Broken Arrow Public Schools announce 33 staff members test positive for COVID-19

BROKEN ARROW, Okla. — KRMG - Broken Arrow School Board members and district leaders met on Monday, and during the meeting it was announced 33 staff members tested positive for COVID-19.

This comes as Broken Arrow announced they would push back the start of school to Thursday, September 3rd.

BA Superintendent Dr. Janet Vinson says 33 staff members tested positive for COVID-19 last week, leading to 98 COVID-19 related absences the district will need to fill before the start of school.

None of the names of staff who tested positive were released.

Broken Arrow Public Schools Human Resources department offered voluntary COVID screening for employees through a partnership with Total Wellness last week. The timing allowed any employee who tested positive to isolate and get healthy before school starts. Any employee who did test positive has to supply a negative test dating no earlier than a 10-day window from a positive diagnosis in order to return to work. All cases of positive from the testing (33 total) are considered active cases.”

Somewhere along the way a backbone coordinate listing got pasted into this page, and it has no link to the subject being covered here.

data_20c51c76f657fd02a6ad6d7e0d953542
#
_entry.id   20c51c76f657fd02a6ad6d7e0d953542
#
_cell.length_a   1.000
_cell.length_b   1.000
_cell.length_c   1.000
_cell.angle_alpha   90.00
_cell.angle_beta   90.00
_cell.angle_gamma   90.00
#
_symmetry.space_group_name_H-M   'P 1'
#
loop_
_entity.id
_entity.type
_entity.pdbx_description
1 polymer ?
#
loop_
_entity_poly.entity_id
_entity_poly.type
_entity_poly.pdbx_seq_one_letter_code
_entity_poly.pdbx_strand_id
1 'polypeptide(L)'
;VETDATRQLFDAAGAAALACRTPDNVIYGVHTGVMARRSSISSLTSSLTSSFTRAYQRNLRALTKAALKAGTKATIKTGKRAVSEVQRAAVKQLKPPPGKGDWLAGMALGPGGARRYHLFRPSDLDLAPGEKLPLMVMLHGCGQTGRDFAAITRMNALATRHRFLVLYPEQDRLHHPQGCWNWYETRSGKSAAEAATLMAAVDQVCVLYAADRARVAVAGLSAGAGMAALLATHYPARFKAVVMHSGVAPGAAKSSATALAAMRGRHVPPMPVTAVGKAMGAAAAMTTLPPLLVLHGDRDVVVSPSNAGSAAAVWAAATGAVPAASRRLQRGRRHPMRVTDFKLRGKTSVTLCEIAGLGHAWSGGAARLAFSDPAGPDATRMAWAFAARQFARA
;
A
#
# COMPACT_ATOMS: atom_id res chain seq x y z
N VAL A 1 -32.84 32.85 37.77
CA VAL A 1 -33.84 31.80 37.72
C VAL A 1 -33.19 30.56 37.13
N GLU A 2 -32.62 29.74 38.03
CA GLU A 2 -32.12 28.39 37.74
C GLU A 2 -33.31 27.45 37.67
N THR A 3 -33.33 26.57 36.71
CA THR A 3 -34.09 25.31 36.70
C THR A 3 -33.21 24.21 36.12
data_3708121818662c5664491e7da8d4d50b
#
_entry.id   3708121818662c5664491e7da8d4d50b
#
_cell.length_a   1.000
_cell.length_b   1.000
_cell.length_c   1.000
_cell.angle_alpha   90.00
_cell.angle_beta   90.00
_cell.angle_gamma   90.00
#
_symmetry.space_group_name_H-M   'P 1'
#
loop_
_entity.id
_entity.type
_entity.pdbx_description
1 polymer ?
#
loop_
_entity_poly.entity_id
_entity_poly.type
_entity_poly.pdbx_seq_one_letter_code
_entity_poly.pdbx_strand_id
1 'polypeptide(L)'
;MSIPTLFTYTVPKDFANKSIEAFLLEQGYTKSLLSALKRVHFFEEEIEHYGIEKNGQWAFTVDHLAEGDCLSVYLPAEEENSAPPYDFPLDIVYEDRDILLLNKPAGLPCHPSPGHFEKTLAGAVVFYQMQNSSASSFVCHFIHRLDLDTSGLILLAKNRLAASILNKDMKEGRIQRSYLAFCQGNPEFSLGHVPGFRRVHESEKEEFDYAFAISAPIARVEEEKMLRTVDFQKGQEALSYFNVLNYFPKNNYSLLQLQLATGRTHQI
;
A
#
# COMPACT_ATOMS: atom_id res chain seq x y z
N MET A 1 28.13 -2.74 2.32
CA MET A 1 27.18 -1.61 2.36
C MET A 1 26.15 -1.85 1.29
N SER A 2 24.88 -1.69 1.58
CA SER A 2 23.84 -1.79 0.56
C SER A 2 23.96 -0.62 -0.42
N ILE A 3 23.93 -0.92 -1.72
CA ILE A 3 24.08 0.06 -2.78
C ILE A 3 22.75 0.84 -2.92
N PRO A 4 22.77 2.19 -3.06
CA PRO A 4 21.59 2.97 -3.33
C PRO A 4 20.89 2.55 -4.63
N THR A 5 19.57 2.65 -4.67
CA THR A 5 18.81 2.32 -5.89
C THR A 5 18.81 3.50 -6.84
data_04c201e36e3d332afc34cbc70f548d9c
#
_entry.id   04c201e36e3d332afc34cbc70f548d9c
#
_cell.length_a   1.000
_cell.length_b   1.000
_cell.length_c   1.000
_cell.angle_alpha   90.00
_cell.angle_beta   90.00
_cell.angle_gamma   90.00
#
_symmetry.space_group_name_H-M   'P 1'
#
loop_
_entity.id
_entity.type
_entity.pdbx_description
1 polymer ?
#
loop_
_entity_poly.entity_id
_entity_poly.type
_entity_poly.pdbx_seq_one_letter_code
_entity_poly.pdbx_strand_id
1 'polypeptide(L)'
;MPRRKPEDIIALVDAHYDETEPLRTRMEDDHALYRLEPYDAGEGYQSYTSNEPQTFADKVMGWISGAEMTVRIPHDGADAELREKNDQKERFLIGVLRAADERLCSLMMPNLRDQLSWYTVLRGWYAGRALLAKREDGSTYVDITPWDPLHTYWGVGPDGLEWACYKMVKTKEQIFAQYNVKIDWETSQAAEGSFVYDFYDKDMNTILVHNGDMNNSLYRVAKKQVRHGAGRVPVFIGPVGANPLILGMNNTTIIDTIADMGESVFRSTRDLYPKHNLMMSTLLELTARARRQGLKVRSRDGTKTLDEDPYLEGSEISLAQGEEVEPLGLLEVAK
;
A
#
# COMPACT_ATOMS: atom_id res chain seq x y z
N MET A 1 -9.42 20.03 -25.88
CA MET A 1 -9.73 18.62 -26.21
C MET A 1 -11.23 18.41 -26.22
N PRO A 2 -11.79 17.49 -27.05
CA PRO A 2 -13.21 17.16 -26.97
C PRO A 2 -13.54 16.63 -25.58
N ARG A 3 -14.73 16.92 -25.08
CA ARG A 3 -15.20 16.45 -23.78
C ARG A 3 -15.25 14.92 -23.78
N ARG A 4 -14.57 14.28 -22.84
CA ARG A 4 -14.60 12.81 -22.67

—  Broken Arrow Public Schools

Dr. Vinson has repeatedly said the district was in need of substitute teachers and they’ve temporarily raised pay to try to attract some, but there will be even more trouble trying to attract teachers and staff going forward.

Despite this, Dr. Vinson still believes BA schools should not switch to a staggered schedule.

“We’re trying to be very cognizant and do things right so that we can have a safe start, and also a successful start, where we won’t be stopping and starting, and stopping and starting,” said Dr. Vinson. “Because that’s awful to do to families. You can’t plan around that.”

Dr. Vinson also said the district needs more personal protective gear for employees and students. She says the district has been waiting on shipments from Governor Kevin Stitt but still hasn’t received word when the PPE will arrive.

Vinson says there is good news since there was a large number of students enrolling in the virtual academy, there will be fewer students inside the building once school starts.

“Because we have such a significant enrollment in virtual [academy], our Broken Arrow High School numbers are down. So, with all of those students going to virtual [academy], we’re going to be able to space out kids some more. And that’s a positive thing. That, combined with masks, I think we’re going to be able to do this well. I applaud the families for making the decision that’s best for them.”